The final costume shown was a moth. An added moth presented on the cyclorama gave a flickering and natural atmosphere. The specific lighting and projection allowed for shadowing to take place, giving further technique and theme. A candle was also pictured in the background, a moth to a flame. The performance continued to portray the technology and social media throughout, using her phone and highlighting this theme. Through the idea of a moth to a flame, a sense of following was portrayed, similar to that in social media… following and always wanting to know and see more.

‘How do I get down from here’… an elegant ending that gave power and connection. Having found a location, being put in a specific location, and the need to move but not always knowing how. The solution simple, to just move, a sophisticated and simple but wonderful ending. When looking at the sound used throughout the performance was well chosen and a fabulous collection and collaboration of sounds. This added depth and style to the piece.

The overall performance was truly well received and incorporated a variety of techniques. A skillful performance, with beautiful execution, timing and development. We thank Mary Pearson for her exquisite performance that encouraged thought and progression within the LEAP Dance Festival 2017.

TACITURN

TACITURN Presents…

VIEW EDIT HISTORY

On Wednesday 8th March 2017 Taciturn performed their work ‘VIEW EDIT HISTORY’, giving the audience both an entertaining and hilarious introduction. The work found the perfect balance of creating comedy, that did not over indulge the audience but sat nicely in a positive manner. ‘What’s on your mind? Let us share with you what’s on ours as we change the privacy settings a little’, a question and statement asked within the programme notes. An inclination to the use of social media today…it’s ever growing world that allows people to connect and interact with just a click of a button. The performance allowed for an insight into this constant representation of yourself and how you are seen within today’s society.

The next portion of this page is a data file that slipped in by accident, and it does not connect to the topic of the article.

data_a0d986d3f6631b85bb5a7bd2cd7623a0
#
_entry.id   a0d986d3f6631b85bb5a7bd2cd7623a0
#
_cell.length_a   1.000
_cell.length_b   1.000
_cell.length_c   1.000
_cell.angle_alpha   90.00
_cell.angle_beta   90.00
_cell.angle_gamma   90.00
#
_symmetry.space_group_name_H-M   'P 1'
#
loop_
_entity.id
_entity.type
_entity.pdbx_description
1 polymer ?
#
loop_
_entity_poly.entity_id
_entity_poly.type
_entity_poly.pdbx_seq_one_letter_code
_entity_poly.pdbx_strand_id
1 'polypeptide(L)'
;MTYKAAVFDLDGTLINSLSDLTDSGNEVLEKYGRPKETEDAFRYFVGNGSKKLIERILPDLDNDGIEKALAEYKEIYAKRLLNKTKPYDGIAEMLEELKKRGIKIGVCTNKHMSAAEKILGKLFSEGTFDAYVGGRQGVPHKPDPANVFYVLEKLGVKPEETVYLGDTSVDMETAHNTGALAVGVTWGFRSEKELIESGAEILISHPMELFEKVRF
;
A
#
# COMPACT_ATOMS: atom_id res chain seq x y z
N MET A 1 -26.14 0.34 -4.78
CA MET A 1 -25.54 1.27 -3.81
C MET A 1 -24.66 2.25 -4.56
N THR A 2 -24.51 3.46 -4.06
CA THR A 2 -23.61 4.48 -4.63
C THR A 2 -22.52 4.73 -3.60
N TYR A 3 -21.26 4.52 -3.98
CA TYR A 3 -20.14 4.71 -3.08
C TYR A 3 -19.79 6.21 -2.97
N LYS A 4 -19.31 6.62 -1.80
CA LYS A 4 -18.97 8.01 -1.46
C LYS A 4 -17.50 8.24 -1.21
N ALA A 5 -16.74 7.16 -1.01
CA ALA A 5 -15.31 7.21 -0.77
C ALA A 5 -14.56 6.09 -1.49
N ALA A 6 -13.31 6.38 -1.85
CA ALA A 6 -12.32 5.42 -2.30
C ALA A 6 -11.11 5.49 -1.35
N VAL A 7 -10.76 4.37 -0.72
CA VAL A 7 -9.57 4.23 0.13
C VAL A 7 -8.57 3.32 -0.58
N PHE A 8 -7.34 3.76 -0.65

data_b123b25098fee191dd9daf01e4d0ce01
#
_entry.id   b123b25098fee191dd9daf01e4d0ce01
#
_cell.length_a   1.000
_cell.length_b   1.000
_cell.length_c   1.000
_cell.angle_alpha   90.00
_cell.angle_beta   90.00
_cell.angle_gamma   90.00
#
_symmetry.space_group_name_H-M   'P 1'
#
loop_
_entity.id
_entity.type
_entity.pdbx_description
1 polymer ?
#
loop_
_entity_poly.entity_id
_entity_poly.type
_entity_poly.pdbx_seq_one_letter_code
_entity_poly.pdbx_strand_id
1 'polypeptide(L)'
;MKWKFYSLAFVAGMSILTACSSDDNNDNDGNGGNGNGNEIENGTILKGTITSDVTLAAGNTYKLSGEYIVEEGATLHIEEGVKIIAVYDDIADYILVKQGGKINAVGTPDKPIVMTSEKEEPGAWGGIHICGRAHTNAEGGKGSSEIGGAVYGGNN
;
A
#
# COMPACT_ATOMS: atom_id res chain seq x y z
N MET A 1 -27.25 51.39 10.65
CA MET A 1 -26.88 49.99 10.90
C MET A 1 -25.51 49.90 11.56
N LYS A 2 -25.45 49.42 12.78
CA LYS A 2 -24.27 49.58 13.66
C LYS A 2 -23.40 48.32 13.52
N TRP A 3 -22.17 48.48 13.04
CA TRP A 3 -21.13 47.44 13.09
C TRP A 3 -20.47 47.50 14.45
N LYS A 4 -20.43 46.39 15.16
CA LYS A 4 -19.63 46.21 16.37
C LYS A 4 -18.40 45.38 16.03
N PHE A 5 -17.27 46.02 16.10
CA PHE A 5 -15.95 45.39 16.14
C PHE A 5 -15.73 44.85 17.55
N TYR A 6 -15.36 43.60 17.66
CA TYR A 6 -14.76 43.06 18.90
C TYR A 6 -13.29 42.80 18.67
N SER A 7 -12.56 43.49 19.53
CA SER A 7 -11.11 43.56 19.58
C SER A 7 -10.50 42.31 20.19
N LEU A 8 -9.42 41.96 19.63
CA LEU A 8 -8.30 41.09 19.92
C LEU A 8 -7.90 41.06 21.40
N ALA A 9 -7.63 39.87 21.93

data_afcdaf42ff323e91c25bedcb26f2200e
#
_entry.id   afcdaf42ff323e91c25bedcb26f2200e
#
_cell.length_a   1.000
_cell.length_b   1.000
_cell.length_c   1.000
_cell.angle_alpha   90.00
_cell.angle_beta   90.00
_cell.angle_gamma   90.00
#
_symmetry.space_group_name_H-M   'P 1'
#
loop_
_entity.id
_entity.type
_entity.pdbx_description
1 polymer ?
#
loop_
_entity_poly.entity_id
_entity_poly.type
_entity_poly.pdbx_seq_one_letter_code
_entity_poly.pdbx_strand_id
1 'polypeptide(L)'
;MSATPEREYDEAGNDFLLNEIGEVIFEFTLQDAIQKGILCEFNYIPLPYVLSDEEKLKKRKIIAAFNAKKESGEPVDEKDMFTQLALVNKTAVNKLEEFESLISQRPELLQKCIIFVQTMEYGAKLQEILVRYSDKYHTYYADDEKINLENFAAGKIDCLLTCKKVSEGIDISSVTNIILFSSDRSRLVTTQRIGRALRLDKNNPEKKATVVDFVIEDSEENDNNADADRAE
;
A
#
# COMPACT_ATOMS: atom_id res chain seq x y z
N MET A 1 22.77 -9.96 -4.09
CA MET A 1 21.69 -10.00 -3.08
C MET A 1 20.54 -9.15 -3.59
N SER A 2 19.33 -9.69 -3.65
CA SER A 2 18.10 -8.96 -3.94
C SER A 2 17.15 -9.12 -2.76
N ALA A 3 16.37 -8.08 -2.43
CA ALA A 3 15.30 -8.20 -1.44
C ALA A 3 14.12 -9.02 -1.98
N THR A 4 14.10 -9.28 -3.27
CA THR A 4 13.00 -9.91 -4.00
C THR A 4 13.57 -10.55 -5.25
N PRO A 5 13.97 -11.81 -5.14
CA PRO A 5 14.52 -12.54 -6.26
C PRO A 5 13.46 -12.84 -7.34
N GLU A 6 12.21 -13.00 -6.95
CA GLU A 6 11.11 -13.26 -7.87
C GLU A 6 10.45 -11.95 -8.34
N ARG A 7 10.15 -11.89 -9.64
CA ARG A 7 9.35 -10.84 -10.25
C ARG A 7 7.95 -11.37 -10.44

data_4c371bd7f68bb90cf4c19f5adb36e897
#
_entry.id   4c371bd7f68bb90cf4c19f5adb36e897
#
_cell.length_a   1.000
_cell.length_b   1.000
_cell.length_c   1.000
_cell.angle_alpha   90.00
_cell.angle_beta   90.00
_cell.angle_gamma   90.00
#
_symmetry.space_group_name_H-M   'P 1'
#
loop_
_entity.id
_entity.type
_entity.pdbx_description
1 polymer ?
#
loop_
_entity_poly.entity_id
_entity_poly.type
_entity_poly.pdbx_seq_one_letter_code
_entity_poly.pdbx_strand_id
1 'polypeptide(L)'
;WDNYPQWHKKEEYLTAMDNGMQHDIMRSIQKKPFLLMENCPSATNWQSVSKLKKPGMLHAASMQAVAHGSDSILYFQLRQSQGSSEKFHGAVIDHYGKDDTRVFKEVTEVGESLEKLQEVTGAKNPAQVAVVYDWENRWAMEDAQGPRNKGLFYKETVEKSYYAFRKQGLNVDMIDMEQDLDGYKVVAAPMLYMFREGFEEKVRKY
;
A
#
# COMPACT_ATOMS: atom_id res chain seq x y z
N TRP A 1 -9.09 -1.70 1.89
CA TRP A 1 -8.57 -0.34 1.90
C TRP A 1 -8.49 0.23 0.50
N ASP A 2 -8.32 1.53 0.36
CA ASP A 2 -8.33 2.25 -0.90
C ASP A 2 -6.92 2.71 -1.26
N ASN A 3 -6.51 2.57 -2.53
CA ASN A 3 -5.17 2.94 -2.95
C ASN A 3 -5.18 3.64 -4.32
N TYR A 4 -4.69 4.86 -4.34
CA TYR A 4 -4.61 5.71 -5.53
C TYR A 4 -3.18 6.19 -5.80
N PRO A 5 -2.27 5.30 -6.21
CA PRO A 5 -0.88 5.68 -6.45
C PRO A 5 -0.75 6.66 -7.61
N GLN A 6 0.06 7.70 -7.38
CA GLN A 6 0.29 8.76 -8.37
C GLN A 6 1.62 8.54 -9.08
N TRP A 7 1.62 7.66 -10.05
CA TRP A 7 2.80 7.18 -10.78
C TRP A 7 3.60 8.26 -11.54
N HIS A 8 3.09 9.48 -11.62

Opening with spoken audio in a dark space, the performers shared their pre performance chatter and emotions before entering the space. This really helped to build character and allowed the audience too truly gain a perspective that flowed through the rest of the performance. As the dancers entered into a bright spotlight, they donned their sparkly silver jackets, giving the audience a fun and attractive opening. The smiles portrayed on the dancer’s faces were comical, progressively getting bigger as the piece went on, giving a sense of forced happiness, putting a good face on. Gently swaying, the dancers became more and more intense and their movement built progressively becoming confident and theatrical. Frank Sinatra’s ‘When you’re smiling’, really showed connection with both the movement and the costumes, allowing for further humour. The sound was nicely chosen and allowed for a refreshing approach to style of music in which we hear in contemporary work today.